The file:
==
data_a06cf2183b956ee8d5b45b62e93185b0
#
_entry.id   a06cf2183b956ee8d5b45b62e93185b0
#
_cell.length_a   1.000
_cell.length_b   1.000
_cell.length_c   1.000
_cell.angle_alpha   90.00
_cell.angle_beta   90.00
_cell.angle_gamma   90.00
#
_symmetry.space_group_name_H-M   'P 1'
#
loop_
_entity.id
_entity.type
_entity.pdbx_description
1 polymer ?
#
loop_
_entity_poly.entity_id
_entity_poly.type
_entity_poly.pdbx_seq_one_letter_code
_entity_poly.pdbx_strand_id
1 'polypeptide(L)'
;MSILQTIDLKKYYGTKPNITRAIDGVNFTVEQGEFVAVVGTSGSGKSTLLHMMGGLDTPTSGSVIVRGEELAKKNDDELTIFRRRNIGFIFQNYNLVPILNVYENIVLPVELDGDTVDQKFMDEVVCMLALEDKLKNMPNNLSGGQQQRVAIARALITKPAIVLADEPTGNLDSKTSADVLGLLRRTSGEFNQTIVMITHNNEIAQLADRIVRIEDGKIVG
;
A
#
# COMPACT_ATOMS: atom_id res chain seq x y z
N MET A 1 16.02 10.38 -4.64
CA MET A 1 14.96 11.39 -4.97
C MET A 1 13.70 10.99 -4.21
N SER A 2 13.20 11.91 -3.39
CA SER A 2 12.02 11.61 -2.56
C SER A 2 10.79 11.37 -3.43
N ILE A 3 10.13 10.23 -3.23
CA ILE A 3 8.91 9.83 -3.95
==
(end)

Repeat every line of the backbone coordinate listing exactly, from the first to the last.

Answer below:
data_a06cf2183b956ee8d5b45b62e93185b0
#
_entry.id   a06cf2183b956ee8d5b45b62e93185b0
#
_cell.length_a   1.000
_cell.length_b   1.000
_cell.length_c   1.000
_cell.angle_alpha   90.00
_cell.angle_beta   90.00
_cell.angle_gamma   90.00
#
_symmetry.space_group_name_H-M   'P 1'
#
loop_
_entity.id
_entity.type
_entity.pdbx_description
1 polymer ?
#
loop_
_entity_poly.entity_id
_entity_poly.type
_entity_poly.pdbx_seq_one_letter_code
_entity_poly.pdbx_strand_id
1 'polypeptide(L)'
;MSILQTIDLKKYYGTKPNITRAIDGVNFTVEQGEFVAVVGTSGSGKSTLLHMMGGLDTPTSGSVIVRGEELAKKNDDELTIFRRRNIGFIFQNYNLVPILNVYENIVLPVELDGDTVDQKFMDEVVCMLALEDKLKNMPNNLSGGQQQRVAIARALITKPAIVLADEPTGNLDSKTSADVLGLLRRTSGEFNQTIVMITHNNEIAQLADRIVRIEDGKIVG
;
A
#
# COMPACT_ATOMS: atom_id res chain seq x y z
N MET A 1 16.02 10.38 -4.64
CA MET A 1 14.96 11.39 -4.97
C MET A 1 13.70 10.99 -4.21
N SER A 2 13.20 11.91 -3.39
CA SER A 2 12.02 11.61 -2.56
C SER A 2 10.79 11.37 -3.43
N ILE A 3 10.13 10.23 -3.23
CA ILE A 3 8.91 9.83 -3.95